• The world of individual and group consciousness and the unconscious (psycho sphere)
  • The world of samples transmitted in generations (culture sphere)

Popper did not see the fourth world, but Hegel, Marx, and Durkheim already clearly identified the specifics of this world. This is the world of social interactions, relationships, and structures.

The dream as an image, of course, belongs to the psycho sphere. In a dream, the ideas about the desired future are combined with the main values, symbols, ideals, moral, aesthetic, political, legal, and other principles. A dream that is firmly entrenched in a group or individual psyche is capable of forming attitudes as the most important dynamic structures that govern human consciousness and behavior.

  • These are cognitive settings (frames) – people around are beginning to evaluate everything around them in relation to their dreams.
  • These are values – former beliefs and principles can be transformed, distorted, amplified or extinguished under the influence of a strong dream.
  • Such are the existential attitudes – identities, that is, the answers to the question “who am I?” – a strong dream can change the idea of oneself.
  • Finally, behavioral attitudes (stereotypes of everyday practices and structures of adopted strategies) can also change either in the direction of the dream’s embodiment, or whatever it is, the dream becomes a convenient justification (rationalization) of one’s own actions or inaction.

Cultural sphere

Since a dream is always a desirable image of an event or an object with better features, then it explicitly or implicitly contains the value, symbolic criteria of the best, which are samples transmitted in generations. The images of an object or event are always made up of concepts, representations, models, and frames known in a particular culture. Therefore, every dream with its cognitive and value parts is rooted in the cultural sphere. In addition, a pronounced dream (about the freedom of the people, about racial, class or gender equality, about democracy, about space flights, about curing cancer) can itself become a cultural model that is transmitted from generation to generation.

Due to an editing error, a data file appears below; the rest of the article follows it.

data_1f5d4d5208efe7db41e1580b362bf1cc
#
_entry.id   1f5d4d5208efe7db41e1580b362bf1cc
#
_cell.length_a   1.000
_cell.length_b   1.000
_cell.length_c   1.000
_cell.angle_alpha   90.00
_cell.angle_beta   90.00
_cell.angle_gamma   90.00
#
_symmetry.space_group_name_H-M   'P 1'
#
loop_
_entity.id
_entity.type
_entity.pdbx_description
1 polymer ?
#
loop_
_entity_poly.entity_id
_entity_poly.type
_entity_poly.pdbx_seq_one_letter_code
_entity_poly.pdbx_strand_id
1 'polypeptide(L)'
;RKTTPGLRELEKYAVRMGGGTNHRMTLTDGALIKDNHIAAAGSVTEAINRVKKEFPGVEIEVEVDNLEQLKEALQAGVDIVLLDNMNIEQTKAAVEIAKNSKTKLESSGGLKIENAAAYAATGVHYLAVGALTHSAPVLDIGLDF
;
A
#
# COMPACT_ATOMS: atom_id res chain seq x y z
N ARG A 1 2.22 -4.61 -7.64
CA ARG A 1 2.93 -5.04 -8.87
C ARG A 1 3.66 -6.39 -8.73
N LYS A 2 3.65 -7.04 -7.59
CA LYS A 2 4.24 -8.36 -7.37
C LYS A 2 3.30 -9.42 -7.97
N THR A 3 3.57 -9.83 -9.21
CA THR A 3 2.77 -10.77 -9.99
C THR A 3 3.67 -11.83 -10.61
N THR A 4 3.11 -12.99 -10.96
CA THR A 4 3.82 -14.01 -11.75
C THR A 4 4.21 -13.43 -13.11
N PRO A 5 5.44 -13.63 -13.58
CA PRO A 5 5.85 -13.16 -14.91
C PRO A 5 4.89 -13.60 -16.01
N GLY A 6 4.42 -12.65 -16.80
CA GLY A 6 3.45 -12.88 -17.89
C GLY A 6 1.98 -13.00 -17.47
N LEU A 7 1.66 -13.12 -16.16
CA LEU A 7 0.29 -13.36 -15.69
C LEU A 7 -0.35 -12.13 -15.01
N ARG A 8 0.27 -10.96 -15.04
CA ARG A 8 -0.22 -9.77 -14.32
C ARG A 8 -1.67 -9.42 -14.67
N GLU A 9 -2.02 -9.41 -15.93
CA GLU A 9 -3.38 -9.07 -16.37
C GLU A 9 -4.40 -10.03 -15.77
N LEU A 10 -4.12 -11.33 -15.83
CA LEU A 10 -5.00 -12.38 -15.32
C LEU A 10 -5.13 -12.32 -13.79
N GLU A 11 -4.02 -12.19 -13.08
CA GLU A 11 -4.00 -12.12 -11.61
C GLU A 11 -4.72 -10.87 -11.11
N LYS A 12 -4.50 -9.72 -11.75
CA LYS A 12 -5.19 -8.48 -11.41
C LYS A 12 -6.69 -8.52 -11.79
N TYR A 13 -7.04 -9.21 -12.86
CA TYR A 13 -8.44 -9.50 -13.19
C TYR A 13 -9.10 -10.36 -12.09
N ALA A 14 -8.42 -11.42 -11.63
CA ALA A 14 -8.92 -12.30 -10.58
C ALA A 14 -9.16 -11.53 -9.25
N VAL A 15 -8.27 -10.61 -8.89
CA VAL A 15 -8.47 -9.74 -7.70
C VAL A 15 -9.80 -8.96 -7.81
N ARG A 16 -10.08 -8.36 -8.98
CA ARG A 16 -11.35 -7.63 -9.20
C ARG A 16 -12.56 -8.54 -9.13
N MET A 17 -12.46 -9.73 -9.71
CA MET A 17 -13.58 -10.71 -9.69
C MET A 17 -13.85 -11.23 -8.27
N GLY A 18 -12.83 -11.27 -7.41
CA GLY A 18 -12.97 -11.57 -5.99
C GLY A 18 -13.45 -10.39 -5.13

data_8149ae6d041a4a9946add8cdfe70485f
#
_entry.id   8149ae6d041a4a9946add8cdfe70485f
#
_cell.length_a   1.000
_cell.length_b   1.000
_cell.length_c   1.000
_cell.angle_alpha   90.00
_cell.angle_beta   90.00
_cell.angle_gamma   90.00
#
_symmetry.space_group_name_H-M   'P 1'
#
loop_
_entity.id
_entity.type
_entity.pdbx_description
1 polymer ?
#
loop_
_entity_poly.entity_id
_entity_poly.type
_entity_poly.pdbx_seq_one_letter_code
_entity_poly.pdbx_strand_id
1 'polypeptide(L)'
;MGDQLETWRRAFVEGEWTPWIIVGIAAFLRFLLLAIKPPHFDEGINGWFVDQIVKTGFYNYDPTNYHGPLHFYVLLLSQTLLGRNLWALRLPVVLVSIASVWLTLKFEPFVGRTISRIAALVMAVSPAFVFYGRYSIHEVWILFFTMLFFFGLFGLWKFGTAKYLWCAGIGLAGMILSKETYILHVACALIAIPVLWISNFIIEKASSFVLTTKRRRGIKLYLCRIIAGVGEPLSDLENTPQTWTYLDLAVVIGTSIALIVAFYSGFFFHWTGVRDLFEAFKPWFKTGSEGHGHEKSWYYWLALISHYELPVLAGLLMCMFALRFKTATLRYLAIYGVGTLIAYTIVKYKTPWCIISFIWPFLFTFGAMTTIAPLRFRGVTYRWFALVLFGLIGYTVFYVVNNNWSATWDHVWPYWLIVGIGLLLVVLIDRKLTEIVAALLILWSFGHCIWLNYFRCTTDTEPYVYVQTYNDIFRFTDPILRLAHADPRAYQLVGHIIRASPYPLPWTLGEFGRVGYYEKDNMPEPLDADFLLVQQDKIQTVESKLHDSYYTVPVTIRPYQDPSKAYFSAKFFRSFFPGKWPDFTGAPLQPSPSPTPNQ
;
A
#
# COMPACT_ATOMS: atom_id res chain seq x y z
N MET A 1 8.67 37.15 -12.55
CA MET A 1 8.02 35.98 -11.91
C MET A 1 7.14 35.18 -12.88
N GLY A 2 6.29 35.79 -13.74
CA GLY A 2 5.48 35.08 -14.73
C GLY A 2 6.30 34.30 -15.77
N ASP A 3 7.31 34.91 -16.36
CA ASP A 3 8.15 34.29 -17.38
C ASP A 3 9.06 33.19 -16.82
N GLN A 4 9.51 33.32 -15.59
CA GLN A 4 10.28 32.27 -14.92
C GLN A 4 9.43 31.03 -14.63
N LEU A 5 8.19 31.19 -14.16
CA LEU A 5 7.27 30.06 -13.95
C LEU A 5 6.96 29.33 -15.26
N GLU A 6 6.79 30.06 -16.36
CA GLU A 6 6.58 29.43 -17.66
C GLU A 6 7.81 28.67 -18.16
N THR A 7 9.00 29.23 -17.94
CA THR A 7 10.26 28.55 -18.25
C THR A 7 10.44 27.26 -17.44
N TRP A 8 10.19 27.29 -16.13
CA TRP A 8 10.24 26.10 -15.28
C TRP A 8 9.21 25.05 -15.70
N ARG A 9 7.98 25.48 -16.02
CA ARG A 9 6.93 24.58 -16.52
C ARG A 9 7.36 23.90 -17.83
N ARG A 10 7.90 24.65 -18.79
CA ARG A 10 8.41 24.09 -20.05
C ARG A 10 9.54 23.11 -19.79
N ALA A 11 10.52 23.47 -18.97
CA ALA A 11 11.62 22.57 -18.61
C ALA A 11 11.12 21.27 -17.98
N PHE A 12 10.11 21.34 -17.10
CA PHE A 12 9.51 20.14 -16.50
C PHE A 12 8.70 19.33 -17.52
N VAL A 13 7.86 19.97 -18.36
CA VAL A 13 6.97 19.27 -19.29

Social sphere

In the social sphere, the dream plays a role as a symbol of group solidarity and mobilization. The political (to freedom and democracy), social (to class equality, communism), and religious (to the salvation of the soul) dream can also legitimize power, regime, social order, and the system of norms, while the issues of real progress toward a dream often remain a figure of silence.

Biotechnosphere

In the biotechnosphere, you encounter real incarnations of what was once only a dream (electric lighting of cities, underground, planes and helicopters, high-speed trains, electric cars, flights to space and to the moon). The extremely unfavorable state of the surrounding material environment (pollution of water, atmosphere, soil, desertification, deforestation, etc.) often serves as a stimulus for the appearance of a dream through denial. At the same time, the long stay of people in an unfavorable material and social environment (famine, litter, devastation, violence) leads not only to dreams (to get out of here or to change something), but also to despair and cynicism – the disappearance of the abilities to dream and strive for the best.

The considered spheres of existence ignore the aspect of time and history. To include it, consider the fundamental processes
  • Natural creation both in nature and in society (climate change, social and political conflicts, migration).
  • Artificial design when people have full control over resources and are able to implement their projects, reliably overcoming obstacles (building a house, assembling a car or an airplane).
  • A hybrid test when people have a goal, but there is no complete control over resources and processes, a goal can be achieved, or failure may occur.

The larger, more unusual and difficult the goal, the more it is not design, but testing. Having saved up money, it is not so difficult to buy or build your house. However, dreams such as to establish such a university that will flourish after my death or become president of a country that citizens will respect and honor future historians or become a great philosopher whose works will be republished and studied over for centuries are always a test since there is never complete control over resources and processes.

As you can see from my dream essay, dreams are directly related to trials, but not all dreams, only those that are related to real actions for their implementation, when it is possible to determine whether the dream was achieved. Empty dreams, for the realization of which nothing is done, do not lead to any tests.